All too often I hear software vendors, businesses of all types, individual product managers/ developers etc. say “We don’t have blind or deaf customers. Sure it would be nice to have a website/ application/ offering that would work for them, but we just don’t have the demand.”
This is about legal. It’s a true story based on a single blind person’s request for accommodation, failure to get the needed accommodation and how the Seattle Public School system is paying a higher than necessary price to offer that accommodation.
The story begins in July, 2012 when Noel Nightingale, mother of three children in the Seattle Public School district and a person who is blind and relies on the JAWS screen reader to access the web could no longer navigate effectively through the Seattle Public School website. There had been an update to the website which made formerly accessible links and forms available to Ms. Nightingale unusable for her.
Despite engaging the webmaster to restore accessibility and having promises that that would be done there was no material change. Additionally her middle child was placed with his peers into a new online math program, ST Math. This innovative math teaching program relies on visual inputs. While this may be great for a person with sight, as a blind parent, Ms. Nightingale was not able to monitor his progress at home, which is part of the school’s expectation.
Finally, with a second child in the ST Math program, with the Seattle Public School district website still inaccessible a lawsuit was brought to get relief. This is the full text of the motion for preliminary injunction brought in US District Court in Washington state. The injunction was filed in October, 2014 after approximately a year and a half of less formal but ongoing negotiations.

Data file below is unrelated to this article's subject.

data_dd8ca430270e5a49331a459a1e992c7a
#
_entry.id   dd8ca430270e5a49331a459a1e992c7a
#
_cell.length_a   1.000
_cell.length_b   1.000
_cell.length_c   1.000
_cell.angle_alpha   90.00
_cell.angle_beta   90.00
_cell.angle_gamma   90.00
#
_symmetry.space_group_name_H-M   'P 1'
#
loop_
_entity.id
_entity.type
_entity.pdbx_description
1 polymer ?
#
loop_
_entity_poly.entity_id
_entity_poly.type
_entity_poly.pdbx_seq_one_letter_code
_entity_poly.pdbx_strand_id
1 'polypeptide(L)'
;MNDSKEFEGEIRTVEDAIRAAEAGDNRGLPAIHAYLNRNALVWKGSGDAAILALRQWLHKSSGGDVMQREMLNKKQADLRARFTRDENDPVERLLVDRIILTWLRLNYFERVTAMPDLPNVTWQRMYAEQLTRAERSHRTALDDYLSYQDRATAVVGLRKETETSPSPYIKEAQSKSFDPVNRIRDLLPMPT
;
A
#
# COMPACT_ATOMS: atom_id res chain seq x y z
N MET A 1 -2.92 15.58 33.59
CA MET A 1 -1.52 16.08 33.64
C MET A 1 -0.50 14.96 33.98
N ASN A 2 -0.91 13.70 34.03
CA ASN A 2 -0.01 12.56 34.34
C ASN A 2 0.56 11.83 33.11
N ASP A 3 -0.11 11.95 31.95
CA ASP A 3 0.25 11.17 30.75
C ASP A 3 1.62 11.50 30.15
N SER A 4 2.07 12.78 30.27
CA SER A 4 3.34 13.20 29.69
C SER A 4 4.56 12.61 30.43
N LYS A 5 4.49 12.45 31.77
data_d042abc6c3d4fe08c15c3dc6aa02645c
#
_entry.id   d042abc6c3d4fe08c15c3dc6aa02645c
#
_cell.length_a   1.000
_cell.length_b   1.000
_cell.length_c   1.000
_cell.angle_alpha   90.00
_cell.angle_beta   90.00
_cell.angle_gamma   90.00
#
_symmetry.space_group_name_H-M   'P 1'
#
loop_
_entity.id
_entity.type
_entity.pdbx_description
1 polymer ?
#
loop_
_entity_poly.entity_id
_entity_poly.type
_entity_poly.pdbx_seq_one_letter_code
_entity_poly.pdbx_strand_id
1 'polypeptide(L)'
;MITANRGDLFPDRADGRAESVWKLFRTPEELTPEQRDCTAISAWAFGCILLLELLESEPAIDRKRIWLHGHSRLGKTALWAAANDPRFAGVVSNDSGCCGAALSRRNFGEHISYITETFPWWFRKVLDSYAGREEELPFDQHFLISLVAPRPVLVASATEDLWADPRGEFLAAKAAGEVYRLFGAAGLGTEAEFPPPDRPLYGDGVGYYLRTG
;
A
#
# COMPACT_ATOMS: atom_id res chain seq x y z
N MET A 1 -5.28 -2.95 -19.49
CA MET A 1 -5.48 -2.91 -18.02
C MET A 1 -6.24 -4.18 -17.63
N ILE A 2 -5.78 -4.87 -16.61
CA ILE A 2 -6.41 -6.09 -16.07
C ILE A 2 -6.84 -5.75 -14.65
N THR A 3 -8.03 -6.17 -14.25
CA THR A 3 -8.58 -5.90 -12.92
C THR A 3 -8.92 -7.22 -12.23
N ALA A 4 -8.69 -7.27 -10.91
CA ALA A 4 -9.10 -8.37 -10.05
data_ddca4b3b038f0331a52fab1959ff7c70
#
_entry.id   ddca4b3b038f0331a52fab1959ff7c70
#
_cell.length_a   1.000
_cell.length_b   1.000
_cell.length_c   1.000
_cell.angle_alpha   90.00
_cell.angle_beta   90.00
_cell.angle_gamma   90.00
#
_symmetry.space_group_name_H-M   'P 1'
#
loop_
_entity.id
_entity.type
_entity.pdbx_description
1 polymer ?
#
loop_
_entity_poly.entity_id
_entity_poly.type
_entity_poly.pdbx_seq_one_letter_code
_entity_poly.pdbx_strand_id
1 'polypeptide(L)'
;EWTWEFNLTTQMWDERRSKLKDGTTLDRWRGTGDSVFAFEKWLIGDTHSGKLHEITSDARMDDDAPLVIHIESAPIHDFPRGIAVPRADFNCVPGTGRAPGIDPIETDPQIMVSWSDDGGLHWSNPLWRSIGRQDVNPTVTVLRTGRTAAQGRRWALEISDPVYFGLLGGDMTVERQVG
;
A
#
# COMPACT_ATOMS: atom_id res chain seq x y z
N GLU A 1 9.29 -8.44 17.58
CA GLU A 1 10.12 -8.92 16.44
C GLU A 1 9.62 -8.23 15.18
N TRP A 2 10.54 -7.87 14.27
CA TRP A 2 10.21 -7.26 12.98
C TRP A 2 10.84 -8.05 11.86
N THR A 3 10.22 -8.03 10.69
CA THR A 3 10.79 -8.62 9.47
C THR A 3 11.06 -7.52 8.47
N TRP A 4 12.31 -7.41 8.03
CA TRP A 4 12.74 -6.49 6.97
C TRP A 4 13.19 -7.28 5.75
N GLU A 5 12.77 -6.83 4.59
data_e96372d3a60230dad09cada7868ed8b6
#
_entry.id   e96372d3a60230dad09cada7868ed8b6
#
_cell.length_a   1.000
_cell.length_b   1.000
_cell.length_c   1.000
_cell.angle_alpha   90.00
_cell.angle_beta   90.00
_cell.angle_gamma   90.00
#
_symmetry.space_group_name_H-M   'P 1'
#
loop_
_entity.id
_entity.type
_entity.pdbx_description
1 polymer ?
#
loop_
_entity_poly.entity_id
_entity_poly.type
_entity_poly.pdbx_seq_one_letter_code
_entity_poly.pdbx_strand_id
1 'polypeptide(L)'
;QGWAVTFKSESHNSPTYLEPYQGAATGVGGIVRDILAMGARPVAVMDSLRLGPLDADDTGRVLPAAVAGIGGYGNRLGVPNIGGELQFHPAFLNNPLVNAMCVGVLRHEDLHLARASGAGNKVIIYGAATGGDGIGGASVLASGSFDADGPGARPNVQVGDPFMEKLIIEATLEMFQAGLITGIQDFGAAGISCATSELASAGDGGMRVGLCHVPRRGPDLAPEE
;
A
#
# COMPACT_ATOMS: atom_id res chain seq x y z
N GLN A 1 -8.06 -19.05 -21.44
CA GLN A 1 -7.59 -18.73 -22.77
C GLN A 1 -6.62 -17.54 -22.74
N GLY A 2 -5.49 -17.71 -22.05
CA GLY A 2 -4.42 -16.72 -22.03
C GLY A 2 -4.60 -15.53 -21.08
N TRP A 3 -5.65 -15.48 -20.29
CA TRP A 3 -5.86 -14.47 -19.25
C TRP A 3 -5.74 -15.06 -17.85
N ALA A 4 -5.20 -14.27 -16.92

In September, 2015 the Seattle School Board voted to enter into a consent decree to fix the issues. This is a 3 1/2 year long decree which is estimated will cost the district between $665k and $815K to implement. It had previously been estimated that it would cost @ $90K to fix the website.
Part of the settlement is to hire an Accessibility Coordinator. Job anyone?
As soon as your content includes videos you should be thinking about captioning. In the simplest form, captioning is those words on the screen that are readable as the audio portion of the program is spoken. The idea is that captioning is only useful for deaf or people who are hard of hearing. Not true. An oft quoted survey from the UK done in 2006 revealed that 80% of TV viewers who used closed captioning did not have hearing difficulties. Times have changed, technology has advanced, yet many people without any hearing loss use captioning as a way to enhance/ enjoy videos. They listen in a public area and don’t want to disturb others, on a noisy subway and they situationally can’t hear the sound or they get more out of the content if they can watch and read the words at the same time (dual sensory input).
The law: The US Congress passed a Twenty-First Century Communications and Accessibility Act in 2010, with a string of updates and clarifications through 2015. Two broad areas are covered. One is products and services that use Broadband. The other is video programming on television and the internet.
In February, 2015, National Association for the Deaf (NAD) and some individuals sued Harvard and MIT over lack of captioning or very poor captioning of the video content they provide, covering online lectures, podcasts, courses and more. In June, 2015, the Department of Justice (DOJ) joined the lawsuit advocating a speedy resolution and captioning be provided.
Netflix has lead the way to providing full captioning, even though it was, regretfully, a result of a successful lawsuit. YouTube provides an automated captioning option. The results, while technically over 90% accurate lead to, often hilarious (if you are able to hear the discrepancies) wildly incongruous word juxtapositions. If you doubt me, just switch on captioning when you are on YouTube next and find your own examples. Any time a person mumbles or has the slightest speech anomaly or accent there is no telling how the automated captioning will record it.
So, to caption or not to caption? When in doubt, decent captioning should be built into your process, including everyone and building your brand as inclusive.